Supreme Court misunderstanding on health overhaul?
A possible misunderstanding about President Barack Obama’s health care overhaul could cloud Supreme Court deliberations on its fate, leaving the impression that the law’s insurance requirement is more onerous than it actually is.
During the recent oral arguments some of the justices and the lawyers appearing before them seemed to be under the impression that the law does not allow most consumers to buy low-cost, stripped-down insurance to satisfy its controversial coverage requirement.
In fact, the law provides for a cheaper “bronze” plan that is broadly similar to today’s so-called catastrophic coverage policies for individuals, several insurance experts said.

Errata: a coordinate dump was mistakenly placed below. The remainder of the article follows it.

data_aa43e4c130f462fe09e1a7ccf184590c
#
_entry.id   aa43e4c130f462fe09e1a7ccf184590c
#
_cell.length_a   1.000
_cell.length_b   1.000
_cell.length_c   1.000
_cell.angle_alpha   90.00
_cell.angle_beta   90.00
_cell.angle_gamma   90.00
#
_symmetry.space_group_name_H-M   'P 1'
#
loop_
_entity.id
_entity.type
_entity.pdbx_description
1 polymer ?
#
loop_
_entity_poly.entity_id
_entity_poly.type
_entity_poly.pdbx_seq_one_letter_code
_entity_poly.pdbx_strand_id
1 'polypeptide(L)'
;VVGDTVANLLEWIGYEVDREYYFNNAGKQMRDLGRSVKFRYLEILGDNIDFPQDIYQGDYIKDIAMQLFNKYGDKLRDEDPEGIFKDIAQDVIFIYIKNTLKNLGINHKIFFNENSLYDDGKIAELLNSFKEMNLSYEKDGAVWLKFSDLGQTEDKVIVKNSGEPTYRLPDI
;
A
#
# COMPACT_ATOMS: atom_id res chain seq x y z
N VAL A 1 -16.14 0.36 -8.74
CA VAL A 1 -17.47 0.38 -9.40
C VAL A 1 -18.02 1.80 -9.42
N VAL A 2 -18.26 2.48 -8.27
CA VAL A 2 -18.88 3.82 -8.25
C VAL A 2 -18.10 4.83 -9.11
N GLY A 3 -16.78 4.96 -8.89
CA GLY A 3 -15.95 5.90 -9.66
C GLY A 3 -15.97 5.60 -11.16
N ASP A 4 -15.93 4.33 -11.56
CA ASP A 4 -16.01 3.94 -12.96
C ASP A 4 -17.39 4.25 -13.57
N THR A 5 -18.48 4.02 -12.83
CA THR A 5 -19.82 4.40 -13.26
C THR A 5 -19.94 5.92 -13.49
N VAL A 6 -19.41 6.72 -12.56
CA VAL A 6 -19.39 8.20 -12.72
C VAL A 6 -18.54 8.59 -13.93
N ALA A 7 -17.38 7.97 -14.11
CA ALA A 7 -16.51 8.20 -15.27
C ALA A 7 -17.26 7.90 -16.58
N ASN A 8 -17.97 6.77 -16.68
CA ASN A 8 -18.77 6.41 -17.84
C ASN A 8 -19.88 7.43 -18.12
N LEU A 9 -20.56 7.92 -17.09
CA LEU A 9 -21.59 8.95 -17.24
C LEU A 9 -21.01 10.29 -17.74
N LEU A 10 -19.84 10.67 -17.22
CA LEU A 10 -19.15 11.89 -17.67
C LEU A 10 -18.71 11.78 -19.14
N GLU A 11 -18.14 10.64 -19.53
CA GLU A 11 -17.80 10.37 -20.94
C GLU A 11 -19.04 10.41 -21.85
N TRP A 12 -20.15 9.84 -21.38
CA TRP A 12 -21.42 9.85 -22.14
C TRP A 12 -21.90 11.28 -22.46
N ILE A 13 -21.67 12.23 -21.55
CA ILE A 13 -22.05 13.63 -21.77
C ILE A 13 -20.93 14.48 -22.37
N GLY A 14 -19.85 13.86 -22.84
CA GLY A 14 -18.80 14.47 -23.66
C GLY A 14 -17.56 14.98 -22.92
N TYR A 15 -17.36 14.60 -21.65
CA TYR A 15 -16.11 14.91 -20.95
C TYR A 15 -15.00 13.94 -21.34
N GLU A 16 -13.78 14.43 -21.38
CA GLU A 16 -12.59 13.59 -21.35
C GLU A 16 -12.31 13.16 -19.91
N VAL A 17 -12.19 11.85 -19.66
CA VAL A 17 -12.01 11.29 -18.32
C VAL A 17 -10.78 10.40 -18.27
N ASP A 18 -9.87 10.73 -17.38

“I think there is confusion,” said Paul Keckley, health research chief for Deloitte, a major benefits consultant. “I found myself wondering how much they understood the Affordable Care Act. Several times the questions led me to wonder how much (the justices’) clerks had gone back into the law in advance of the arguments.”
Monthly premiums for the bronze plan would be lower, and it would cover a much smaller share of medical expenses than a typical employer plan.
“Bronze is a very skinny product,” said Keckley.